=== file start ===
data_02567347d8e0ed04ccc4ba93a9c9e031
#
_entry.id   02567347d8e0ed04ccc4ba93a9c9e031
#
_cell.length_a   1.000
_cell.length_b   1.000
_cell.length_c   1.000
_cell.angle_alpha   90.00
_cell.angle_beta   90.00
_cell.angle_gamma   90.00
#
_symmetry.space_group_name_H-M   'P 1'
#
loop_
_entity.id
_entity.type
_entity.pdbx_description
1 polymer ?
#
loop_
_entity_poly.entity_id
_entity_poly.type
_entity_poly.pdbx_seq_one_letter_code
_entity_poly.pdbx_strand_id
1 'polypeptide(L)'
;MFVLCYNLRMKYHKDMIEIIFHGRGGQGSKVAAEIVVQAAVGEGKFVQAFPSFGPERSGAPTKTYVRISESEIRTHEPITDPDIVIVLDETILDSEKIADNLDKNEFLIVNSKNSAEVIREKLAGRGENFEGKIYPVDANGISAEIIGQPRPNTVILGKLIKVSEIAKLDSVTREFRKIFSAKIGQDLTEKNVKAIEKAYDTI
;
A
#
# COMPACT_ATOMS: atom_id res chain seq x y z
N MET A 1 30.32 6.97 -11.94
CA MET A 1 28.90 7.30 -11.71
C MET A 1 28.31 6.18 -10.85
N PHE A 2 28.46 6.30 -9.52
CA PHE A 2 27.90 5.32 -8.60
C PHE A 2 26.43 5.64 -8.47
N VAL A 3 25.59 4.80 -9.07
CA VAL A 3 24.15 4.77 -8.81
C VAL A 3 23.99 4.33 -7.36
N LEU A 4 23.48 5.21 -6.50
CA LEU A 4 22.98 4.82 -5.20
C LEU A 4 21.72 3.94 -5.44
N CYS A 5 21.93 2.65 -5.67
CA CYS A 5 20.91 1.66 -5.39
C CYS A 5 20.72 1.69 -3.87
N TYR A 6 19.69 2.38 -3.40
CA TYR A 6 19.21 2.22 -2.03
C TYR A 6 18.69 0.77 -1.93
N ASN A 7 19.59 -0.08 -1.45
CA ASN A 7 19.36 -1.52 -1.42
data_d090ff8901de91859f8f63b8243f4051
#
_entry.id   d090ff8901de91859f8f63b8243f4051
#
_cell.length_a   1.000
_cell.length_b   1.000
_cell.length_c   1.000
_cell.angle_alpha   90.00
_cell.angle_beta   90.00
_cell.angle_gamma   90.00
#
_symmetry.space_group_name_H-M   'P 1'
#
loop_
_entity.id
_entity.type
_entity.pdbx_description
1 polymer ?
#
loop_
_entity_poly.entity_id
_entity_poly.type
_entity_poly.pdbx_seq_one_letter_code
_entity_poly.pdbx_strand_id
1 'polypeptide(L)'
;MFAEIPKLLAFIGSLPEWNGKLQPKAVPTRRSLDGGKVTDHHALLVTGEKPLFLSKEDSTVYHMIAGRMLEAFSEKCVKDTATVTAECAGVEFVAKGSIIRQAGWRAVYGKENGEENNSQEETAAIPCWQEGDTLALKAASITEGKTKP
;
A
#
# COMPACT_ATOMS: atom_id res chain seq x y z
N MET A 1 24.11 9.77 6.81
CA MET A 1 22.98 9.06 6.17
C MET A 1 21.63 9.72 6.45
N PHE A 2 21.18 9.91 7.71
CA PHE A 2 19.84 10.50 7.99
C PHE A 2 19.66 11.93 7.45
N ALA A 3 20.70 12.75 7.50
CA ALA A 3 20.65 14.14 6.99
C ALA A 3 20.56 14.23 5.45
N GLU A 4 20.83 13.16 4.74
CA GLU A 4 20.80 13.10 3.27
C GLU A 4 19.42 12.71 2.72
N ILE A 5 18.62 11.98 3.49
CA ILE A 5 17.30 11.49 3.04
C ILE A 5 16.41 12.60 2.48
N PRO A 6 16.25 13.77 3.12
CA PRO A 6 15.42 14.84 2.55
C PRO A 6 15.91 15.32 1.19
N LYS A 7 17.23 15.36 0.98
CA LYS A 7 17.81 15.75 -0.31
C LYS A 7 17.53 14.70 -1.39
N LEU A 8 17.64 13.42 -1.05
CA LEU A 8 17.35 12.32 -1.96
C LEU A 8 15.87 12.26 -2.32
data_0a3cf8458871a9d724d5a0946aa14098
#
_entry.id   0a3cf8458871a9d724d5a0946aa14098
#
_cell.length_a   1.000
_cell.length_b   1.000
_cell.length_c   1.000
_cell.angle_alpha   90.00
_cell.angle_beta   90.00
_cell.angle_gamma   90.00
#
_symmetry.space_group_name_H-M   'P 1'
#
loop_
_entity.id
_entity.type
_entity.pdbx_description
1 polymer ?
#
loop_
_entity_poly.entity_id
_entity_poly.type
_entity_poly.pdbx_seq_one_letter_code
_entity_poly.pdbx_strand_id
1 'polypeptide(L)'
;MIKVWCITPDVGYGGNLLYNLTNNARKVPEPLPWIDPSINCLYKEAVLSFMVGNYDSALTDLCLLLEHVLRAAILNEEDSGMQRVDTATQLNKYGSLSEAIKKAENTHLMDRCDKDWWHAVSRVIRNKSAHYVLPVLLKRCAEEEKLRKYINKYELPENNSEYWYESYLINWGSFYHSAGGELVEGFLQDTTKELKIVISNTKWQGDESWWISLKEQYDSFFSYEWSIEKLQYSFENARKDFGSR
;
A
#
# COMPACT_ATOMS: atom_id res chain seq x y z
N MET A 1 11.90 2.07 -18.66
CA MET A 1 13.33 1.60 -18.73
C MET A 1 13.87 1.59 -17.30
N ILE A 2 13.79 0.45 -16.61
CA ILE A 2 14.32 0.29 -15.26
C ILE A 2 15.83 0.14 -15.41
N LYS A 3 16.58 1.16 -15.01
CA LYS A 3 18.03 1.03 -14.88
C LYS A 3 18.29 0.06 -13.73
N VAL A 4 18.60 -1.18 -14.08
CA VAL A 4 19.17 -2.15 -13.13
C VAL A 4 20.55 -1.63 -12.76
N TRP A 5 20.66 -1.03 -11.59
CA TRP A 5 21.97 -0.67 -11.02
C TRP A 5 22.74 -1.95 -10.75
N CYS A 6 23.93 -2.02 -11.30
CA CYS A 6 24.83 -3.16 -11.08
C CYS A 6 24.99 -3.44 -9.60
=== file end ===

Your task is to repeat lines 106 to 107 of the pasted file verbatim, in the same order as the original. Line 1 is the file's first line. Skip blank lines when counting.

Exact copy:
#
_entry.id   0a3cf8458871a9d724d5a0946aa14098